Other support is available in the form of a series of Wednesday afternoon workshops dealing with various aspect of thesis work. Typically, the workshops begin at 11:30 a.m. and most usually occur in the first half of the year. Some workshops will be of interest to all thesis students, whereas other workshops will be of interest only to those students who are aiming for graduate school. Information on these workshops including dates and details will be posted near the Undergraduate Psychology Office. You can also refer to Dr. Susan Murtha’s website http://www.psych.yorku.ca/smurtha/courses/4000/index_4000.html Some of the workshops are listed below.

Applying to Graduate Schools: This workshop will discuss graduate school training and the application process. This is a must for anyone who is interested in applying for graduate work. It is open to students in all years.

Preparing and Writing the GRE: This workshop will deal with the admission tests that must be completed in order to gain admittance to most graduate schools.

Preparing Posters and Conference Presentations: Tips will be provided on poster and oral presentations, as well as an example of posters.

Awards/Scholarships Workshop: This workshop will involve a visit from someone in the graduate school who will describe the various Awards/Scholarships available to those students who wish to apply to graduate school.

Jobs in psychology: What can you do when you finish your degree and how do you find employment where you can use your skills?


Once your thesis is finished, you must hand in two copies of the finished product. One copy is destined for the Resource Centre, Room 162 BSB. Therefore, your thesis supervisor (along with his or her final grade) must submit one copy in the special Honours Thesis Binder that you can get from the Undergraduate Psychology Office in April. You will also receive a cover sheet and a sticker that will go on the front of the binder. The other copy of your thesis is for your thesis supervisor.


There is a Fourth Year Honours Bulletin Board located outside Room 249 BSB. It carries some notices and information for Fourth Year Honours Students including scholarships, stipends, and awards (Ontario Graduate Scholarships), the Fourth Year Workshop Series. You should check this board regularly for notices of the workshops outlined above. You can also go to http://www.psych.yorku.ca/smurtha/courses/4000/index_4000.html for further information about multiple topics such as how to apply to graduate school, tips on writing your GRE, where to go for help with your analysis, etc..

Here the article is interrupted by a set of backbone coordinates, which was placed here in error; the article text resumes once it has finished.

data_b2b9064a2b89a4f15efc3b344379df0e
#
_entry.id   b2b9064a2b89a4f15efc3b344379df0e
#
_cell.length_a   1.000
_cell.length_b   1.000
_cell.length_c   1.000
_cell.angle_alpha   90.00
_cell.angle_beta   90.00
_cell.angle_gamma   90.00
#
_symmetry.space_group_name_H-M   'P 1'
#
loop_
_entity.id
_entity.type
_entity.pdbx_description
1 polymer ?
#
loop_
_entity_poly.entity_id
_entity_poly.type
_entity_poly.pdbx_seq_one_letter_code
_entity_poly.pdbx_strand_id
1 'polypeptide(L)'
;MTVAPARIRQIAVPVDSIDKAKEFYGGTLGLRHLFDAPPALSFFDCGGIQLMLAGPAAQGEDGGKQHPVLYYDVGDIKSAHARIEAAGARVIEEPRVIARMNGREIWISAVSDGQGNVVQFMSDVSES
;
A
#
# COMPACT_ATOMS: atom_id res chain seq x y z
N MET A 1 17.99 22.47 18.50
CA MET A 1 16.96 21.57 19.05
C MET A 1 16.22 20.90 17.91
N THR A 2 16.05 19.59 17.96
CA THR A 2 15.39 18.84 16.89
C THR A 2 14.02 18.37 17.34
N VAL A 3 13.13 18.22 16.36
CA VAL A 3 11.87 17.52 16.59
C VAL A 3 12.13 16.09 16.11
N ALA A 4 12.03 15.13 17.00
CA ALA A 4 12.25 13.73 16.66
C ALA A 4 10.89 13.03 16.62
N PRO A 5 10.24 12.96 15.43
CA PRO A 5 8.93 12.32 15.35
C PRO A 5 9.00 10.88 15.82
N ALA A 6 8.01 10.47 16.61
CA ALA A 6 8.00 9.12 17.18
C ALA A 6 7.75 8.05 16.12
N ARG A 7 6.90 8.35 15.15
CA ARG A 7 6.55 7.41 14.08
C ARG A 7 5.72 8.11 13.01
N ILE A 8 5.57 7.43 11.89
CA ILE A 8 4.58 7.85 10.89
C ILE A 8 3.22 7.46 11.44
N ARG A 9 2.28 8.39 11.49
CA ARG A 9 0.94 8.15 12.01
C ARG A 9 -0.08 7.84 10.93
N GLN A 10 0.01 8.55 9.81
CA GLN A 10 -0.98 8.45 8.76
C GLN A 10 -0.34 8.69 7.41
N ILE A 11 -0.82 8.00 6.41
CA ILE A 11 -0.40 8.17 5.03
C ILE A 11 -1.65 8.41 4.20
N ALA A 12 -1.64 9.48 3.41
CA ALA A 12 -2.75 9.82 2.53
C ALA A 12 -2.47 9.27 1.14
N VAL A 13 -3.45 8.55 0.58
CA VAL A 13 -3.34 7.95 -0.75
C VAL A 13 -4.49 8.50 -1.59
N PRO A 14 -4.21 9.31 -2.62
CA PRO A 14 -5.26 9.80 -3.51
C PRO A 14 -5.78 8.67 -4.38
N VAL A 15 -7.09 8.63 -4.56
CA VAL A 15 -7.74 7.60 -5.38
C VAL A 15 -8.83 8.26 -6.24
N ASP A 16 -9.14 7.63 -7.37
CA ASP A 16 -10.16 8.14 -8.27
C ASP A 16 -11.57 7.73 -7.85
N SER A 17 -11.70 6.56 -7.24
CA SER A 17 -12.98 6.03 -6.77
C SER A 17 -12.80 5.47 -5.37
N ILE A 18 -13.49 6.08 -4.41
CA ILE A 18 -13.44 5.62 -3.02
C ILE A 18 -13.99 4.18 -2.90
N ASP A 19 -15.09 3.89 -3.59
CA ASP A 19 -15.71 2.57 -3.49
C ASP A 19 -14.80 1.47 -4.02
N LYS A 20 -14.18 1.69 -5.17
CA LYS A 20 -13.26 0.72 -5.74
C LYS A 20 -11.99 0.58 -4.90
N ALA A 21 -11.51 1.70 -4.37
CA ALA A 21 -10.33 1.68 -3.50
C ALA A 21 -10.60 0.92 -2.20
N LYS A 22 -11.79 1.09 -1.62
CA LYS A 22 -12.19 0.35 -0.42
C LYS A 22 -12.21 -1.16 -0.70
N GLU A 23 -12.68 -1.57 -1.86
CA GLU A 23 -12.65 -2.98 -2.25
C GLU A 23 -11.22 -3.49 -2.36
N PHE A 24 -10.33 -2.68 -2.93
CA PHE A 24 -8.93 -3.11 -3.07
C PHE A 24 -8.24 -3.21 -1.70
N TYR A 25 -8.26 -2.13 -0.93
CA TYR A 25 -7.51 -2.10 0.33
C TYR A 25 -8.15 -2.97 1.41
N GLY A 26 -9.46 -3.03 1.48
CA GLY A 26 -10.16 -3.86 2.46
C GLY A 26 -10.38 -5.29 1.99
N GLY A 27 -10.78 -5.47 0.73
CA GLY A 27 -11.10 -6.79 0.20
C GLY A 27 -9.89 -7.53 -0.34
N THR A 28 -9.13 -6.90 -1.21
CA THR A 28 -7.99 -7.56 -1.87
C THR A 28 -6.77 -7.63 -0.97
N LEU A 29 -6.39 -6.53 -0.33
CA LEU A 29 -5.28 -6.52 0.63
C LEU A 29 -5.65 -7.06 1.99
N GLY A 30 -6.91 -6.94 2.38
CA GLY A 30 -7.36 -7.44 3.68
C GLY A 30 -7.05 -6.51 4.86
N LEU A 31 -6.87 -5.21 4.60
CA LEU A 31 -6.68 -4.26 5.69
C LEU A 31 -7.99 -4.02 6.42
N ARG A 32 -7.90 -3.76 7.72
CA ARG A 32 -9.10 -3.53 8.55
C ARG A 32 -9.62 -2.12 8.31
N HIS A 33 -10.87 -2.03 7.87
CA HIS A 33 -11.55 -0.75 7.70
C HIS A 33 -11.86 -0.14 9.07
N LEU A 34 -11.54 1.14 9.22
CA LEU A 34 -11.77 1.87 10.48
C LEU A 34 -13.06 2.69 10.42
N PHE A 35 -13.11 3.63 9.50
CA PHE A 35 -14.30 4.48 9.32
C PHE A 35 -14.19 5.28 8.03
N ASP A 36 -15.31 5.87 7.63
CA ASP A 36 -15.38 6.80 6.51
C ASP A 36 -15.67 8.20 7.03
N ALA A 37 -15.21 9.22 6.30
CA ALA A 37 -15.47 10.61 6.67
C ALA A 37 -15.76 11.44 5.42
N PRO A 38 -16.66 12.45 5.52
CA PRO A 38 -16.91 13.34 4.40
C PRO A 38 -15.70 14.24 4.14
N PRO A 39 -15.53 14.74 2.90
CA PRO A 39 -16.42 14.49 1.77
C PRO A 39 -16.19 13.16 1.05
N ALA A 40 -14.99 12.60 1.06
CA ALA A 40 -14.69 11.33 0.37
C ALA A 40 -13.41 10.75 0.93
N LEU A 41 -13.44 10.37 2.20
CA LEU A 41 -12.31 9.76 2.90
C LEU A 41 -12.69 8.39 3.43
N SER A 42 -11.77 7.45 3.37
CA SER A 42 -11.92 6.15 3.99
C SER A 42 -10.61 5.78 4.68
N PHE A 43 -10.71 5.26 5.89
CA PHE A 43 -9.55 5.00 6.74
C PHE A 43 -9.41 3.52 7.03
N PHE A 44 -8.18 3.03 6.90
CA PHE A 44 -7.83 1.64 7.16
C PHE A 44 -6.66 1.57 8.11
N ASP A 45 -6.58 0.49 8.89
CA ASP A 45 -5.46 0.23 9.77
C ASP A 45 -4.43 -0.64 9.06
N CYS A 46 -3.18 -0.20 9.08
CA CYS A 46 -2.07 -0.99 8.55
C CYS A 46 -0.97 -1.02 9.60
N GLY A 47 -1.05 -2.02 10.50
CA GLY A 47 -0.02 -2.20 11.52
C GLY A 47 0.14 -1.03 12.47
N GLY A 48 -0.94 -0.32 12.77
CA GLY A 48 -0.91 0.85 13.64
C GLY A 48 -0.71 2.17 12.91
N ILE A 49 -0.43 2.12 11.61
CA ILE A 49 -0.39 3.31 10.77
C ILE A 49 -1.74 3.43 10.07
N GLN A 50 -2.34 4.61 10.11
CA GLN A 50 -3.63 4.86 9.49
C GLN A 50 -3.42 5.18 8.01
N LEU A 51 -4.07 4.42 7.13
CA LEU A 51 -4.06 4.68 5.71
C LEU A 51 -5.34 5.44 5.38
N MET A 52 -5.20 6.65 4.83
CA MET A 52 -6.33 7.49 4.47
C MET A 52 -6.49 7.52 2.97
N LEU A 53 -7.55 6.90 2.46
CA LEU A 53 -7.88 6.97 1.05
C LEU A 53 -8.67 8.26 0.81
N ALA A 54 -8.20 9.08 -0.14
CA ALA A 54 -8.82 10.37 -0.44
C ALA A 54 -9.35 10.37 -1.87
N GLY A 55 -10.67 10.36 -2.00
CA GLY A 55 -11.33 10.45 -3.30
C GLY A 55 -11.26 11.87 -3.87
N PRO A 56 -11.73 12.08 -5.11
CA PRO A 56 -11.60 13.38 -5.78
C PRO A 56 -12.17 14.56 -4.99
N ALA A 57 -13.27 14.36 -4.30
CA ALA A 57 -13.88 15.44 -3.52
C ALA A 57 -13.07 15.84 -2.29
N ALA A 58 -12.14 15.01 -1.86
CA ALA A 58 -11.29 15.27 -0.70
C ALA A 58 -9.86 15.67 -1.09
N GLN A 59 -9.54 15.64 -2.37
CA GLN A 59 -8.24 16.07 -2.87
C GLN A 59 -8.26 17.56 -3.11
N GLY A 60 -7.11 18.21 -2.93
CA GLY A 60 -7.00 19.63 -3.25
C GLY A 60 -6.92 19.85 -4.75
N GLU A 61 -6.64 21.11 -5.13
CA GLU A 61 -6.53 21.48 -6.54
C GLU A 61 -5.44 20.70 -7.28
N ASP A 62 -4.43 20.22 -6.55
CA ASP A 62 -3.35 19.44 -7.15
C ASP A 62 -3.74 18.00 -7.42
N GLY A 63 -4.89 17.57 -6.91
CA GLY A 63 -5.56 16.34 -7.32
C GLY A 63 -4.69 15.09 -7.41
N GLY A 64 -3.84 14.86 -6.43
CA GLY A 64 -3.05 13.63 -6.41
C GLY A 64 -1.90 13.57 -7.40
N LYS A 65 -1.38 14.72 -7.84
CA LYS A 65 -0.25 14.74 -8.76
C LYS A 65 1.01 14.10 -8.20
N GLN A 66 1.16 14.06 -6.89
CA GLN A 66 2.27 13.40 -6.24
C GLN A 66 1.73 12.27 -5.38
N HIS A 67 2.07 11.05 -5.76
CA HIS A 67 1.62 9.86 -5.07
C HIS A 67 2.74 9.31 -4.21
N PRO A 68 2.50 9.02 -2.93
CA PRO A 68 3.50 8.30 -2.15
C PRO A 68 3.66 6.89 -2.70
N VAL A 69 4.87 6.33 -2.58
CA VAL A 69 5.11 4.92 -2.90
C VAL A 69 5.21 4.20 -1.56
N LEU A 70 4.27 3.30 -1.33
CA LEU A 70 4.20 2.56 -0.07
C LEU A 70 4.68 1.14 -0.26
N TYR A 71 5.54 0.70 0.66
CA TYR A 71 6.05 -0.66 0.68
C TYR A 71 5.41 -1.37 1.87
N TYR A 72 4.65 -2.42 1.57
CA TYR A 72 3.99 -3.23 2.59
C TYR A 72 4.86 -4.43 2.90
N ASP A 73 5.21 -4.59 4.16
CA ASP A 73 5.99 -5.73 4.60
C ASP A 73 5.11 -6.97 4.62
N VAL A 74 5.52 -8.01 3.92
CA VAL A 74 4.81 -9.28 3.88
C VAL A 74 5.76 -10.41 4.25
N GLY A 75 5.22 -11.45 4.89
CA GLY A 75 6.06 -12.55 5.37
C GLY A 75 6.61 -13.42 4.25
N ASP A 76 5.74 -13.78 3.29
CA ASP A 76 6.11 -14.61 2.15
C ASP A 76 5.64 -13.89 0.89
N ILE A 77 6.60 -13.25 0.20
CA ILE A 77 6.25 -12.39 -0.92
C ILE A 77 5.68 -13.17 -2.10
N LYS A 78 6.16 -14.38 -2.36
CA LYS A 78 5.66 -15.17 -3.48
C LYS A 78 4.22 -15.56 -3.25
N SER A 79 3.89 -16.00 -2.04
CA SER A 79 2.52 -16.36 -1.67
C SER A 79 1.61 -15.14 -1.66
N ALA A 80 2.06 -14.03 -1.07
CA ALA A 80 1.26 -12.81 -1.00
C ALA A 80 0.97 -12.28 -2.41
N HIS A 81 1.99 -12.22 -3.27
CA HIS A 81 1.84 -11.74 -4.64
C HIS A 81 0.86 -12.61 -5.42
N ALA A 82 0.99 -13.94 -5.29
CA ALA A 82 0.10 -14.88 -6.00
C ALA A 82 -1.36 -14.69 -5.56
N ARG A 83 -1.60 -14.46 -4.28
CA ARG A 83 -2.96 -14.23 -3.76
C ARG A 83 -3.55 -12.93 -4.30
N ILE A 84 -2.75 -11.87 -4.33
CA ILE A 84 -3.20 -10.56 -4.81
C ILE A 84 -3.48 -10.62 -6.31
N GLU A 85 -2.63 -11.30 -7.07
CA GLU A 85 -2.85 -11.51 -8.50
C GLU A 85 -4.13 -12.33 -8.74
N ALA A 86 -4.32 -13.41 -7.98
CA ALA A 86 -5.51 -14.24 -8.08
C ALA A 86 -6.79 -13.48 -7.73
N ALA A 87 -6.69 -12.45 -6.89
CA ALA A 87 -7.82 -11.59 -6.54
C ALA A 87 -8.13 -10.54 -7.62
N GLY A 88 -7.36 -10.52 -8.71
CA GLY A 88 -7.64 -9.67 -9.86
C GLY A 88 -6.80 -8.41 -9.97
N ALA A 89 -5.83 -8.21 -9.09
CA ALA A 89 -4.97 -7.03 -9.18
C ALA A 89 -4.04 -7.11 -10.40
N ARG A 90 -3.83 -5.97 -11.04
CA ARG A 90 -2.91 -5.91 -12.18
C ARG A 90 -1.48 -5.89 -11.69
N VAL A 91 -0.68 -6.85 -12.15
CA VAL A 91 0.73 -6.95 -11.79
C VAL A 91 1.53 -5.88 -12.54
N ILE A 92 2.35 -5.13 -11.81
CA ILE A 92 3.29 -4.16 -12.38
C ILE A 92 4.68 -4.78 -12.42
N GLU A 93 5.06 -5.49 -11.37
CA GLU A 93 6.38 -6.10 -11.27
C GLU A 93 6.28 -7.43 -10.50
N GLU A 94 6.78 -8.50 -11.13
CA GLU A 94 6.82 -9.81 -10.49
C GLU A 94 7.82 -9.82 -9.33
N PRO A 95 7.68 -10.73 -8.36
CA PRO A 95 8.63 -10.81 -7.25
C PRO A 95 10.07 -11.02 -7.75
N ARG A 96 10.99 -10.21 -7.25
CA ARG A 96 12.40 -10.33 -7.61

The Senate of York University affirms that investigators must respect the safety, welfare, and dignity of human participants in their research and treat them equally, fairly, and not only as a means to an end. The University values the academic freedom of its researchers, and the ethics review process should not be used unfairly to censor research. However, academic freedom is complemented by the requirement to respect the rights of human participants. Information on the ethics review process can be found at the following website (this site is in development and will change periodically) http://www.psych.yorku.ca/ethics/. Please pay attention to all of the information provided on this web-page, and pay particular attention to the information for Undergraduate Student’s. In order to insure that you satisfy all ethical requirements, you must do

the following:

NOTE: The first 2 steps must be completed BEFORE you begin to collect data; the third step comes after the data collection.

1. Complete the online Introductory Ethics Tutorial for the Tri-Council Policy Statement:

Ethical Conduct for Research Involving Humans (TCPS), http://pre.ethics.gc.ca/english/tutorial/ and when all Sections of the Tutorial have been completed correctly, please print out two copies of your "Certificate of Completion". Keep one copy for yourself and give one to your supervisor.

IMPORTANT: This tutorial is a MUST for ALL PSYC 4000 students, even those who have already received ethics approval for their thesis projects or who are collaborating with their supervisor or with graduate students on a pre-approved project.

2. Complete the “Ethics Form 2: Individualized Protocol” that has been modified by the psychology dept (http://www.psych.yorku.ca/ethics/Form2forHonoursThesisUndergraduateStudents.htm). Keep one copy for yourself and give one to your supervisor for his/her approval.

IMPORTANT: Again, as a PSYC 4000 student, you MUST complete this form even if your thesis supervisor has received prior ethical approval for the research that you will be conducting. This is an important learning exercise in research ethics.